The House passed legislation on Friday that would expand workplace protections for nursing mothers to ensure they have accommodations to pump breast milk while at work.

Lawmakers passed the bill on a bipartisan basis, 276-149, with 59 Republicans joining all Democrats in support.

The measure builds upon a provision in the 2010 health care law that requires employers to allow “reasonable break time” and to provide private space other than a bathroom for nursing employees to pump breast milk.

The 2010 law requiring nursing accommodations does not apply to workers who are exempt from overtime pay requirements under the Fair Labor Standards Act. However, some employers have been subject to providing accommodations for such employees if it was required by state laws. 

House Oversight and Reform Committee Chairwoman Carolyn MaloneyCarolyn MaloneyHouse Oversight Democrats ask NFL for information from investigation into Washington Football Team New York City helicopter complaints skyrocket Trump company in late-stage talks to sell DC hotel: report MORE (D-N.Y.), the chief author of the legislation, said it would offer protections for as many as nine million more people who weren’t covered by the 2010 law, including farm workers, transit workers, nurses and teachers.

“When I first came to Congress, working mothers would come to me, often in tears, and advocate for a place to safely pump breast milk. Often they were fired, ridiculed, forbidden or forced to pump milk in bathrooms,” Maloney said.

“Without these protections, nursing mothers face serious health consequences, including the risk of painful illness and the inability to continue to breast-feed,” Maloney continued. “These basic protections would ensure that working moms who want to breast-feed can continue to do so and prevent nursing mothers from being singled out, ridiculed or fired.” 

Under the legislation, employees must first notify an employer they are not in compliance with the accommodation requirements and allow at least 10 days for the workplace to make changes before they can take legal action.

Rep. Virginia FoxxVirginia Ann FoxxStudents, not teachers unions, should be at the center of education Sixth House GOP lawmaker issued K metal detector fine Republicans unveil bill to ban federal funding of critical race theory MORE (N.C.), the top Republican on the House Education and Labor Committee, argued the accommodations required by the measure would be “overly burdensome” for some businesses.

Foxx gave an example of the airline industry potentially having to redesign planes if they must provide private spaces other than restrooms for nursing mothers to pump breast milk. 

“While I believe empowering women in the workplace is important, we must not saddle businesses with rigid policies that will open them up to legal action. We instead must support flexible policies that allow women to thrive in the workplace,” Foxx said. “During this difficult time, the last thing small businesses need are more sweeping mandates.”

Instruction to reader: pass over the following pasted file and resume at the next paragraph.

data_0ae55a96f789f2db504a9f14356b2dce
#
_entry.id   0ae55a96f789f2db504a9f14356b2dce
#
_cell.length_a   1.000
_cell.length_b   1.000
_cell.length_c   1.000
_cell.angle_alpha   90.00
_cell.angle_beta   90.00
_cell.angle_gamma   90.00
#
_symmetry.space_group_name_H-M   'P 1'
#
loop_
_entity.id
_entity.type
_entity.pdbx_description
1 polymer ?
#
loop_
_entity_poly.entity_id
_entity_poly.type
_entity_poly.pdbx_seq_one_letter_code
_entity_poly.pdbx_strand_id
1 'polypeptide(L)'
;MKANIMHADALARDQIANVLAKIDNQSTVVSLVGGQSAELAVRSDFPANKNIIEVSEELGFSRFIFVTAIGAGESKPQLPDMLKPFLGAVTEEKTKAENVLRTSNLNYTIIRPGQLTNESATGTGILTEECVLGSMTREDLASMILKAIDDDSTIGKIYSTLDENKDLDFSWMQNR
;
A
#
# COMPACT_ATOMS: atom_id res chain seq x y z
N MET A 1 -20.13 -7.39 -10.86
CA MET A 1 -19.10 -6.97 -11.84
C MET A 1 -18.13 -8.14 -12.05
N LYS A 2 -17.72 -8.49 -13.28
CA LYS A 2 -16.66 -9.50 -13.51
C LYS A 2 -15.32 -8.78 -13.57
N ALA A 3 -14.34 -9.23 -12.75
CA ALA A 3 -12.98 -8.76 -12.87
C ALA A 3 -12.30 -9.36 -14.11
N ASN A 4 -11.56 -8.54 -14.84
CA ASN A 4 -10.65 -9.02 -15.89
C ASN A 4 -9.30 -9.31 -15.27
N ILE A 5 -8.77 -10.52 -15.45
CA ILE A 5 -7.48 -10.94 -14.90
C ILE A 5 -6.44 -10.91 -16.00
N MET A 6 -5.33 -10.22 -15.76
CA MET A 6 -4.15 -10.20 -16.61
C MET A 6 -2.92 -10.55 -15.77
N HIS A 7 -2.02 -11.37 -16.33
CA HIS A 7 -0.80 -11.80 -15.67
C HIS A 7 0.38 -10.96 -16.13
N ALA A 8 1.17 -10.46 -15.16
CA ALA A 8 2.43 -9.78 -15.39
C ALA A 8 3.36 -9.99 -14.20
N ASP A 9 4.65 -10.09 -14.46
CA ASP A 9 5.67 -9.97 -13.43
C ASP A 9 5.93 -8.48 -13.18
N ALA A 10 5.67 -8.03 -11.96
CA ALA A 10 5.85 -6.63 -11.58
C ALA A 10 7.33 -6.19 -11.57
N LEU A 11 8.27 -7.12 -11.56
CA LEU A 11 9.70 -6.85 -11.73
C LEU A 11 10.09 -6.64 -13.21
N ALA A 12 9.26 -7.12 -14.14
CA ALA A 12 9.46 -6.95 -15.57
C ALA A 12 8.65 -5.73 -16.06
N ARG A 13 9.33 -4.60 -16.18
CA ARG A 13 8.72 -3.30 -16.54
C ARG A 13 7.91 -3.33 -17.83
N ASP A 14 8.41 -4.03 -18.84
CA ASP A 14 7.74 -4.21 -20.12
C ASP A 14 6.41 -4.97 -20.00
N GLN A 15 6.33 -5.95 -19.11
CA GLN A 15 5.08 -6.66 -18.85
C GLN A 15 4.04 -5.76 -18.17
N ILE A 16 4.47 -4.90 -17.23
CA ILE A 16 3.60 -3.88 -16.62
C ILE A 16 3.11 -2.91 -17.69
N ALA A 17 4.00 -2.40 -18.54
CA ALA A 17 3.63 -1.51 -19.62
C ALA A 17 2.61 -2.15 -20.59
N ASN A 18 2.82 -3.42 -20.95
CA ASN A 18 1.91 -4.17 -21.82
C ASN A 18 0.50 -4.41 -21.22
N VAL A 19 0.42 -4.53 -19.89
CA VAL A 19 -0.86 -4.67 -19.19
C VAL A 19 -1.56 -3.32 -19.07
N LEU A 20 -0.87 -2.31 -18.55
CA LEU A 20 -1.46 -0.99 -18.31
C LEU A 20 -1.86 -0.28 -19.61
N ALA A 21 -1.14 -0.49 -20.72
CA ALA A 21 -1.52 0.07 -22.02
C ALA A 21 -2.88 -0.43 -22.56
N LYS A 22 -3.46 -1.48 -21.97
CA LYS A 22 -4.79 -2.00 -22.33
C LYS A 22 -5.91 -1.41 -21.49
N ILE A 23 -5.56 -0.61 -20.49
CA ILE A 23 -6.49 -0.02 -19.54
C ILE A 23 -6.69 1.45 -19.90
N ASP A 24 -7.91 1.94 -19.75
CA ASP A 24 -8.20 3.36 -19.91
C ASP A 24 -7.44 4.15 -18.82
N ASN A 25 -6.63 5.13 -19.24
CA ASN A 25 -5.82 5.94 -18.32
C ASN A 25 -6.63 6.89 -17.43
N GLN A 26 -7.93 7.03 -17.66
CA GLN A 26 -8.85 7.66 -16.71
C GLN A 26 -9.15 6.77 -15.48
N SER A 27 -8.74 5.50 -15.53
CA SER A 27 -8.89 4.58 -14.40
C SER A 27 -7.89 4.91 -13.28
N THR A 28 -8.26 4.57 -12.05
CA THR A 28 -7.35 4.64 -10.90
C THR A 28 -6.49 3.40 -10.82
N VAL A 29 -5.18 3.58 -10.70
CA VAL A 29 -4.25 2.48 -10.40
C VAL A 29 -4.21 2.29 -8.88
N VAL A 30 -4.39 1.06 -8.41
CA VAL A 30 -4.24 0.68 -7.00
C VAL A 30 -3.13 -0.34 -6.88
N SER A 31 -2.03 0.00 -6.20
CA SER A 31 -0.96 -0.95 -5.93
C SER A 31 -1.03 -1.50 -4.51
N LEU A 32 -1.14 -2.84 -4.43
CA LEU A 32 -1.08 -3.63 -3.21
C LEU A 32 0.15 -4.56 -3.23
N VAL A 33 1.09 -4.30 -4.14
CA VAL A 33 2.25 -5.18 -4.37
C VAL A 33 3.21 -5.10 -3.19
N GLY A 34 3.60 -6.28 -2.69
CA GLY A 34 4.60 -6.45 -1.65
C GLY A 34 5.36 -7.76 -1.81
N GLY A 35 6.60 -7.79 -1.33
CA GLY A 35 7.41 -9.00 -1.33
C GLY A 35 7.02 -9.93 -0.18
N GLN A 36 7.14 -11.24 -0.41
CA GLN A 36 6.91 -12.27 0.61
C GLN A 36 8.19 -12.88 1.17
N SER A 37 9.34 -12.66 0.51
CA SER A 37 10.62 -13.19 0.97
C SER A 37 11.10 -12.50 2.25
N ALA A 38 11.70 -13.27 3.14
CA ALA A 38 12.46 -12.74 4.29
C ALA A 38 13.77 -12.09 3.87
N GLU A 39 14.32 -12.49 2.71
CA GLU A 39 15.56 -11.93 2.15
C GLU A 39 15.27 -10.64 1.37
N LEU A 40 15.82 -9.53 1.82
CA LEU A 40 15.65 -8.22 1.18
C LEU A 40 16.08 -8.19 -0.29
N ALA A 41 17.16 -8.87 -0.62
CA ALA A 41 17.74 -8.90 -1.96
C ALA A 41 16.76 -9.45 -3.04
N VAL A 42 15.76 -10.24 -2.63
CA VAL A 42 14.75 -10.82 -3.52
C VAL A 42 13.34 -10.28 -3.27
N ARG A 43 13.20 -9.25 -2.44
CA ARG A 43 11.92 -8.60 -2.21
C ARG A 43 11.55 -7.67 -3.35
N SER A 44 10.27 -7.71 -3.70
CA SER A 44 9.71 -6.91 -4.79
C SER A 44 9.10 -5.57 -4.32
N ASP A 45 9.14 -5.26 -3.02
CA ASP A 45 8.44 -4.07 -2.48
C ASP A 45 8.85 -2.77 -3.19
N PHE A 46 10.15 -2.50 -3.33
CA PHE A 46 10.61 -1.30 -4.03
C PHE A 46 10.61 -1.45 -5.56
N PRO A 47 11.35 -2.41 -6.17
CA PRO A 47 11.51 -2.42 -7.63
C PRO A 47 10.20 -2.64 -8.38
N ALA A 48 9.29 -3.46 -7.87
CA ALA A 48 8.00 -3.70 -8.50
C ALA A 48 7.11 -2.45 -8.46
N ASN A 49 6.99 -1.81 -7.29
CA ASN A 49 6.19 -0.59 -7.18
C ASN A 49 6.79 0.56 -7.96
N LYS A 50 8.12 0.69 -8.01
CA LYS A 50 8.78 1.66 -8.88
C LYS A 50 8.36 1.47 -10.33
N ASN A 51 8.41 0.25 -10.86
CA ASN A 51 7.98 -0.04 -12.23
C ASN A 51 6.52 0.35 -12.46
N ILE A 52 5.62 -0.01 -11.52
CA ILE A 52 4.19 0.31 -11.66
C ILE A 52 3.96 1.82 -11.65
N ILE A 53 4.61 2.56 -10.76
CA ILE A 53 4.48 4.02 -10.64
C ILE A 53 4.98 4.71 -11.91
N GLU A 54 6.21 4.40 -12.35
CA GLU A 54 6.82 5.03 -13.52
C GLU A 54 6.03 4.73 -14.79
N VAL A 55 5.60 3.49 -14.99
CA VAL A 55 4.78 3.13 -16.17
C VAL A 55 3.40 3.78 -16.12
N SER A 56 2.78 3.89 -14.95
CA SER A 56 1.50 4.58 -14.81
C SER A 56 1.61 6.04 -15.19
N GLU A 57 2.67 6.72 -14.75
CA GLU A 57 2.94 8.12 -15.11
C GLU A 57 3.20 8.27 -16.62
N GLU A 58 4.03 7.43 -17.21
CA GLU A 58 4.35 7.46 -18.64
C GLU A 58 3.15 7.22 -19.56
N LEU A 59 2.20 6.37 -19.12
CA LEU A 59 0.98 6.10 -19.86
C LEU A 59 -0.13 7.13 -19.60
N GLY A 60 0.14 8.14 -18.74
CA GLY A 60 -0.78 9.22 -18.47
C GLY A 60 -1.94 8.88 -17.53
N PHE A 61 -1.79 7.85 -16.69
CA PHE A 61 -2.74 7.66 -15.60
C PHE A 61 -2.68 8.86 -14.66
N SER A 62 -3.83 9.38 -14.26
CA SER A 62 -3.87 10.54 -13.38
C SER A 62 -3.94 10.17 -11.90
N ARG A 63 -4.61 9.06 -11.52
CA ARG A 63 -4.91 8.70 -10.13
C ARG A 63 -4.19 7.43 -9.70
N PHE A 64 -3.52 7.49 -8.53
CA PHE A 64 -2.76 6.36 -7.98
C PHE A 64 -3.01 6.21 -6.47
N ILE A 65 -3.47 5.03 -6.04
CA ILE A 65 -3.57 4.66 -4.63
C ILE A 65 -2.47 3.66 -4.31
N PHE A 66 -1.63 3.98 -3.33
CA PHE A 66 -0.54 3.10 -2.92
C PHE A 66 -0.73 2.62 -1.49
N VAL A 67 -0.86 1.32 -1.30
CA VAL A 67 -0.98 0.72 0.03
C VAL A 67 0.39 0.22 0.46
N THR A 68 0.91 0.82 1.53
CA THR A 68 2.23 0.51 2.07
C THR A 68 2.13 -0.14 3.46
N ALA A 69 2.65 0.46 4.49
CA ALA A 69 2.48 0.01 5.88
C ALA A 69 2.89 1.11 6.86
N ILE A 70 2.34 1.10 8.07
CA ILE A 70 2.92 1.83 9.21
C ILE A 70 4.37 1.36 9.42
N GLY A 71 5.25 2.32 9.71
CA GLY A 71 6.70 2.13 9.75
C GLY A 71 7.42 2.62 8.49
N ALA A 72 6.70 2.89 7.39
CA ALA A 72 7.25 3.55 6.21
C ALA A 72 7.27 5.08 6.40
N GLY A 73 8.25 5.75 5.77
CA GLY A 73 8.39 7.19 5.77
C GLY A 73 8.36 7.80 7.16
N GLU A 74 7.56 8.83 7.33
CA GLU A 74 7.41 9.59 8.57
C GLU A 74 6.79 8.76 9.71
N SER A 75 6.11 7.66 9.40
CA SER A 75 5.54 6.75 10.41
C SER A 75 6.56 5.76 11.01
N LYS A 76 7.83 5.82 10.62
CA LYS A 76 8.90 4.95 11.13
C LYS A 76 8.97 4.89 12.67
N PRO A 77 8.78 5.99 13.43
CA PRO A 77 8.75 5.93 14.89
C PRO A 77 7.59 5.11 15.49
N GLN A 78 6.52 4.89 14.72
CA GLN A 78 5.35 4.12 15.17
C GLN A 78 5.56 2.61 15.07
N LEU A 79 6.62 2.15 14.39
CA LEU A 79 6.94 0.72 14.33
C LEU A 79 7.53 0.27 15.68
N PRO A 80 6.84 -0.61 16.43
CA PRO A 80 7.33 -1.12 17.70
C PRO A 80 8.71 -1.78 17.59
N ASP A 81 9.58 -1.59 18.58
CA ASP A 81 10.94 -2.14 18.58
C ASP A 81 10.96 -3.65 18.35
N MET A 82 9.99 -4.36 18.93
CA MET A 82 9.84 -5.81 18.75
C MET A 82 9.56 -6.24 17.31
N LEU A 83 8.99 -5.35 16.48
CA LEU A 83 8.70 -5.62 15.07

While most Republicans voted against the bill, four of its official cosponsors are Republicans: Reps. Jaime Herrera BeutlerJaime Lynn Herrera BeutlerThe 9 Republicans who voted to hold Bannon in contempt of Congress House votes to hold Bannon in contempt of Congress The Hill’s Morning Report – Presented by Alibaba – Democrats argue price before policy amid scramble MORE (Wash.), Brian FitzpatrickBrian K. FitzpatrickThe 9 Republicans who voted to hold Bannon in contempt of Congress House votes to hold Bannon in contempt of Congress Laws should unite, not divide MORE (Pa.), Don YoungDonald (Don) Edwin YoungAlaska tribal groups race to spend COVID-19 relief money WHIP LIST: How House Democrats, Republicans say they’ll vote on infrastructure bill Republicans are the 21st-century Know-Nothing Party MORE (Alaska) and Don Bacon (Neb.).

Sens. Jeff MerkleyJeff MerkleySenate Democrats call for diversity among new Federal Reserve Bank presidents Democrats look for plan B on filibuster GOP blocks Senate Democrats’ revised elections bill MORE (D-Ore.) and Lisa MurkowskiLisa Ann MurkowskiDemocrats look for plan B on filibuster Senate will vote on John Lewis voting bill as soon as next week Overnight Health Care — Presented by Carequest — FDA moves to sell hearing aids over-the-counter MORE (R-Alaska) have introduced companion legislation across the Capitol, but their version has yet to reach the Senate floor. 

House passage of the bill comes as Democrats are preparing their sweeping legislative package to invest in climate change and child care support programs.

Among those programs under discussion is ensuring workers have access to paid family and medical leave. The U.S. is the only industrialized nation in the world without a national paid parental leave program.

Democrats’ original legislation would have provided workers with 12 weeks of paid leave with their usual wages replaced on a sliding scale. But President BidenJoe BidenBiden: Democrats’ spending plan is ‘a bigger darn deal’ than Obamacare Biden says he’s open to altering, eliminating filibuster to advance voting rights Biden: Comment that DOJ should prosecute those who defy subpoenas ‘not appropriate’ MORE confirmed during a CNN town hall on Thursday night that the proposal will likely shrink to four weeks of paid leave as Democrats pare back the size of the overall package to accommodate centrist holdouts.



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